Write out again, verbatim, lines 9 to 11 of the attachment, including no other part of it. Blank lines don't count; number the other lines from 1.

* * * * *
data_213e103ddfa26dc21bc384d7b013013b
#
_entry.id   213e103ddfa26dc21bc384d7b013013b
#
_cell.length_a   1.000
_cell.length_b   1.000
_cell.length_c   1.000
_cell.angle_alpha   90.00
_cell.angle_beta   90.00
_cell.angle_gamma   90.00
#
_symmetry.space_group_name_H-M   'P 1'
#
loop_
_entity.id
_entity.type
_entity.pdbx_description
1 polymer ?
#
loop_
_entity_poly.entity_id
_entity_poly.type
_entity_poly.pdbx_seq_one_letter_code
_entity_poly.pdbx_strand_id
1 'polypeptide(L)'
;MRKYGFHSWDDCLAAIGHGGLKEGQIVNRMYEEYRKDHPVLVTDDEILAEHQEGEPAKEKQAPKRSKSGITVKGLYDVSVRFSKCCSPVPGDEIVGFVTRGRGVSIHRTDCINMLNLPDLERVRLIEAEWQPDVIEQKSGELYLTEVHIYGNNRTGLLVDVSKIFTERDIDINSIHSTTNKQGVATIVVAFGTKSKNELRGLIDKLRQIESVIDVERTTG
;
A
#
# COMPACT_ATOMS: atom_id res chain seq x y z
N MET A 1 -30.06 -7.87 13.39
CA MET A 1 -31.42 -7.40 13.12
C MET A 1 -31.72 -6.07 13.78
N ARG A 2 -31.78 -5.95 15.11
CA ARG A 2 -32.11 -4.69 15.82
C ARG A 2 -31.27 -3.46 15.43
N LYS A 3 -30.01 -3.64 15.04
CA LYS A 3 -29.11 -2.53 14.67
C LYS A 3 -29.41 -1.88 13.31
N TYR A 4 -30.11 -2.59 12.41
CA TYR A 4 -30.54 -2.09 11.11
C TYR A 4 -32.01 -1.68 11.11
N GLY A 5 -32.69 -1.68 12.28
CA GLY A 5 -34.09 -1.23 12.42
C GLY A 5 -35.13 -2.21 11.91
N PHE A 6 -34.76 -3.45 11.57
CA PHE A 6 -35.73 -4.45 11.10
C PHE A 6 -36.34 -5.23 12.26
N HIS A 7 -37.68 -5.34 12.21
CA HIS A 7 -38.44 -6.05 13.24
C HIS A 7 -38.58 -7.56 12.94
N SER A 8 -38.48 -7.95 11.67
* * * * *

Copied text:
_cell.angle_beta   90.00
_cell.angle_gamma   90.00
#